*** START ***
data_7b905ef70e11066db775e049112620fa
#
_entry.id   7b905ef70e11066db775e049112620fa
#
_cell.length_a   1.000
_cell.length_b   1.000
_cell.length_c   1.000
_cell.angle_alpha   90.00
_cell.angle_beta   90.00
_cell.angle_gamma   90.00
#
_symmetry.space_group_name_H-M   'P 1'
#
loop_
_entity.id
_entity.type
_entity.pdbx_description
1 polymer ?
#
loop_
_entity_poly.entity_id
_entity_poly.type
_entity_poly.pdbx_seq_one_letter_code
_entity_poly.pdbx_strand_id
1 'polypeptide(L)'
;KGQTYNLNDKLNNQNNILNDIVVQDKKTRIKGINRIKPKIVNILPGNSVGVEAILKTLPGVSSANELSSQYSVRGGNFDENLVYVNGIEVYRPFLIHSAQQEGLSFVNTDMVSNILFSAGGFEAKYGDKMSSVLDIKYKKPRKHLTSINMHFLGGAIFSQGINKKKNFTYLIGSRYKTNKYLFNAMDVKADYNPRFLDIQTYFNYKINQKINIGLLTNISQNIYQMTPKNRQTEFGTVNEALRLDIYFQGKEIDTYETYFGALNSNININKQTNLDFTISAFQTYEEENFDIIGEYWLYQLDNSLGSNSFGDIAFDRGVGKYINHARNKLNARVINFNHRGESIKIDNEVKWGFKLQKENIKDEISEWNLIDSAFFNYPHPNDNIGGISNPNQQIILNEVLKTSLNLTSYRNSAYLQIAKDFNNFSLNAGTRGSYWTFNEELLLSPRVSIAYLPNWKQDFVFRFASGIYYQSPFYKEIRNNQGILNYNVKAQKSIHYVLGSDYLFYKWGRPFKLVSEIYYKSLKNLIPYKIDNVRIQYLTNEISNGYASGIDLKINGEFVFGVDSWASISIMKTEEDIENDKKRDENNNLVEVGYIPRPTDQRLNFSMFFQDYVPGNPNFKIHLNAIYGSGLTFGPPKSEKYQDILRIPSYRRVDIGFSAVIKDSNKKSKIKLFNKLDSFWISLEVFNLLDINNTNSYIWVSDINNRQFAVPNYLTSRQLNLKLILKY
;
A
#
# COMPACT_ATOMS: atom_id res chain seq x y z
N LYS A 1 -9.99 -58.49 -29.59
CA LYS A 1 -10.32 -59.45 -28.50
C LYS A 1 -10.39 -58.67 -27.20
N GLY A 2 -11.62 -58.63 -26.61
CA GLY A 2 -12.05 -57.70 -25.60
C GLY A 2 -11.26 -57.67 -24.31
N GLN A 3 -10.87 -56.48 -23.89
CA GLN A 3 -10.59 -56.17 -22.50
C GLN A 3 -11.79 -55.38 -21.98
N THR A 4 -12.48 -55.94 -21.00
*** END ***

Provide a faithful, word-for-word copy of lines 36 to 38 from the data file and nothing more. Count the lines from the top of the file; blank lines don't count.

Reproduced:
C GLY A 2 -11.26 -57.67 -24.31
N GLN A 3 -10.87 -56.48 -23.89
CA GLN A 3 -10.59 -56.17 -22.50